Tuscan Pasta Shapes and Sauces
Truly Tuscan Pasta
While most Tuscan dishes aren’t pasta-centric, there are several types of pasta that have origins in Tuscany. Some of them remain so localized that they can be challenging to find outside their hometown.
- Pici: There’s one Tuscan pasta that is a perfect example of how locals made do without more costly ingredients. Pici consists of flour, salt, and water or olive oil—but no eggs. It looks like spaghetti, but it’s quite a bit thicker. It’s one of the oldest known pastas, thought to date back to the Etruscans.
- Pappardelle: Tuscany’s most popular egg pasta shape is pappardelle. These long, wide pasta strips are regularly found on menus today, but since eggs were once a luxury, pappardelle was originally considered a pasta only for special occasions.
- Testaroli: Another ancient pasta that’s said to date back to the Etruscan era is testaroli. It’s a simple pasta (also made without eggs), with triangular or square pieces cut from a larger crepe-sized piece of dough. While pici is still a common sight on Florentine menus, testaroli is less so.
- Tortelli Mugellani: The town of Mugello has long been famous for its chestnuts, and this is where tortelli Mugellani comes from (though tortelli isn’t solely a Tuscan pasta shape). These are large, stuffed pasta squares that were originally filled with chestnuts, though today they’re filled with potatoes.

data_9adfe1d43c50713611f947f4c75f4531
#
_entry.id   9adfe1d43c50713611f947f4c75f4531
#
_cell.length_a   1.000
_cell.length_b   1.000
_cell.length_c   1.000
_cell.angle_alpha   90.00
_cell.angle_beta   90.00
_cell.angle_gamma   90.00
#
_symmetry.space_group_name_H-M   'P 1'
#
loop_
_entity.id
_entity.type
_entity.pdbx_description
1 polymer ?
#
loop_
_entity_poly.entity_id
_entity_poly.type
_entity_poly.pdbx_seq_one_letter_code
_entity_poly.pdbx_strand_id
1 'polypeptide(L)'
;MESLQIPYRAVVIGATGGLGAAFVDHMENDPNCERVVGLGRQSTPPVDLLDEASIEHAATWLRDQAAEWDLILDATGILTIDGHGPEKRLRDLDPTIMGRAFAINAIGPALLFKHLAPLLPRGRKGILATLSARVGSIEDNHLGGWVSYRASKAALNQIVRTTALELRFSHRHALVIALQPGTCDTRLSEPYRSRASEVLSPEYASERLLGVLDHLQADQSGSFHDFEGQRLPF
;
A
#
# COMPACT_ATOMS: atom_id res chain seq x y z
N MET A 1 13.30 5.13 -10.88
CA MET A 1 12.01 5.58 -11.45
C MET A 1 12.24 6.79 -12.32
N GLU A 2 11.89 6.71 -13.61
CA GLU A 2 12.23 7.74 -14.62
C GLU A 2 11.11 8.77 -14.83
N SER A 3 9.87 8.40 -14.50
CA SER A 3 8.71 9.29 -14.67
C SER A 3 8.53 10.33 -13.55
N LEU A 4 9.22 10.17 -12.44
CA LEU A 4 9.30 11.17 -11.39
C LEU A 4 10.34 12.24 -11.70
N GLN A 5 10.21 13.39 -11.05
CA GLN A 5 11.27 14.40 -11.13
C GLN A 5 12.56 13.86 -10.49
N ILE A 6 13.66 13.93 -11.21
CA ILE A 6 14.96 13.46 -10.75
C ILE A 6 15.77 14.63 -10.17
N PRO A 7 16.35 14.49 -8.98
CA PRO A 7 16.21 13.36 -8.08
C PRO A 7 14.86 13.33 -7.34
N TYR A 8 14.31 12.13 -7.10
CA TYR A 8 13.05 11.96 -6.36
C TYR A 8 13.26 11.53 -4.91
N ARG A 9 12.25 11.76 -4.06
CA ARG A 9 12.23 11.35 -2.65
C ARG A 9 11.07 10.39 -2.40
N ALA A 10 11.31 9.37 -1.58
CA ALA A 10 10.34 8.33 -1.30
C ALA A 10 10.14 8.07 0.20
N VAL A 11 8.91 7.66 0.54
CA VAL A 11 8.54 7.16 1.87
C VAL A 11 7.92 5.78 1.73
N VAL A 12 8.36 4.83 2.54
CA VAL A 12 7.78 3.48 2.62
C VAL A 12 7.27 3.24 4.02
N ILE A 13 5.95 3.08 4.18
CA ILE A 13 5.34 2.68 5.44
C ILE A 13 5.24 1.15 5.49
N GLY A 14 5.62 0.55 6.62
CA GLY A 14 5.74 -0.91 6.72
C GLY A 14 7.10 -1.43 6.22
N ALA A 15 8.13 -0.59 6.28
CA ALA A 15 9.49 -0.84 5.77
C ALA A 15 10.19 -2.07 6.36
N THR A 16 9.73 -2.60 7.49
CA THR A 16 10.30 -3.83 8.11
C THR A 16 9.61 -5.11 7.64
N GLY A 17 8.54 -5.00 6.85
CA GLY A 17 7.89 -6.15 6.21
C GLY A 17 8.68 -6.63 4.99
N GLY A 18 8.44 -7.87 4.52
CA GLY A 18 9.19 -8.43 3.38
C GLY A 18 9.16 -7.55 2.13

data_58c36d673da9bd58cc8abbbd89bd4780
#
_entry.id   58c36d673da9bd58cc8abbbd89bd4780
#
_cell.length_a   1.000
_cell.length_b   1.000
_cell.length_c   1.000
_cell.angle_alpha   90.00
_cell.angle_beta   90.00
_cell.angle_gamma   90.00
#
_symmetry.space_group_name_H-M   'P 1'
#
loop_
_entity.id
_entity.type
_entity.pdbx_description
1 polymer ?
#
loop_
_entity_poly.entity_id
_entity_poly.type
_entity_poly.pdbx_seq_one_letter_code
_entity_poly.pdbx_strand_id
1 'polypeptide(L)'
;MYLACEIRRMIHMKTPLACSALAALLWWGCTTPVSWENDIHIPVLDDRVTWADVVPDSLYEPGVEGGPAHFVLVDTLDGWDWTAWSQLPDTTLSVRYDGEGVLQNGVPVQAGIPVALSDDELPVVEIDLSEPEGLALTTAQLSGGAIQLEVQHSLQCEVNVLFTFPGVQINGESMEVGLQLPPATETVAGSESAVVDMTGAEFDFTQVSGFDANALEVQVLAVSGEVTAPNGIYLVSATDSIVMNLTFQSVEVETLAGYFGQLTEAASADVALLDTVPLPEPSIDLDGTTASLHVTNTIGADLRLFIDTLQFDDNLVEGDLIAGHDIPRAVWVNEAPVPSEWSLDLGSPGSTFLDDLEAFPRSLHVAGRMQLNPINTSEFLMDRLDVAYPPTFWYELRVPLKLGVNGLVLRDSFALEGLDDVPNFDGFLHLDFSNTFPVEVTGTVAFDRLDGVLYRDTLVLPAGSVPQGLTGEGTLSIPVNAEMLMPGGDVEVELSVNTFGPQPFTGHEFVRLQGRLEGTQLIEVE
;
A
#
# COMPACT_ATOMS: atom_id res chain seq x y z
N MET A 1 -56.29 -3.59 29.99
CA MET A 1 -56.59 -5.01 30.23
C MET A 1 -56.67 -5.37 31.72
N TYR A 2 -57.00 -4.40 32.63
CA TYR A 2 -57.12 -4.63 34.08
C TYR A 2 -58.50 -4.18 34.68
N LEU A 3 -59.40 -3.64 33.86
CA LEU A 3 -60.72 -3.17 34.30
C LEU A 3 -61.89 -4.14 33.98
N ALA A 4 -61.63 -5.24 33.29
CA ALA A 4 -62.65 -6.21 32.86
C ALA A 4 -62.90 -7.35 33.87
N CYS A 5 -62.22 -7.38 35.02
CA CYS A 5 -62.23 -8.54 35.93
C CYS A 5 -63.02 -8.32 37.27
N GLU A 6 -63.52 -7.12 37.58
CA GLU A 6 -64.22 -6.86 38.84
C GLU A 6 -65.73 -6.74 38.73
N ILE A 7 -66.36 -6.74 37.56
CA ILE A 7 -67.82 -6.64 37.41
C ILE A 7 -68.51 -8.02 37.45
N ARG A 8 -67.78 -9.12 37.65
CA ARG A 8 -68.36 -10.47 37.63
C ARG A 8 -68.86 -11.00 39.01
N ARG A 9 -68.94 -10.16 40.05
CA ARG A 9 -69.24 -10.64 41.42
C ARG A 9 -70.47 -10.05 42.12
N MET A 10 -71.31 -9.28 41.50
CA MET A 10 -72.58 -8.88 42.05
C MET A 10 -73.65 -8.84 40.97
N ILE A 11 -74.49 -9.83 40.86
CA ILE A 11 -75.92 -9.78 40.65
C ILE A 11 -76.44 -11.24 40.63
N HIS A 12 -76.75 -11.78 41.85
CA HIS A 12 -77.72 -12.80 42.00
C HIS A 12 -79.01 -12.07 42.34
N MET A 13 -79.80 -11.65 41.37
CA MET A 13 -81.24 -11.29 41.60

- Tortelli Maremmani: The thing that makes this particular tortelli Tuscan is that it’s fairly common in the coastal Maremma part of the region. These extra-large pasta pillows are stuffed with ricotta and spinach. You may also see this dish listed as “ravioli Maremmani.”
- Chestnut flour pasta: Closer to Lucca is another town that’s well-known for growing chestnuts—Garfagnana. Chestnuts (castagna in Italian) are used in many local dishes, including grinding them into flour (farina di castagna) that is then used to make pasta.
- Tordelli: Since the name is similar to “tortelli,” you may already have a good idea of what kind of pasta this is. Tordelli Lucchese is a stuffed pasta from the city of Lucca, typically in the shape of a half-circle, and usually filled with a mix of ground meat, greens, pine nuts, and raisins.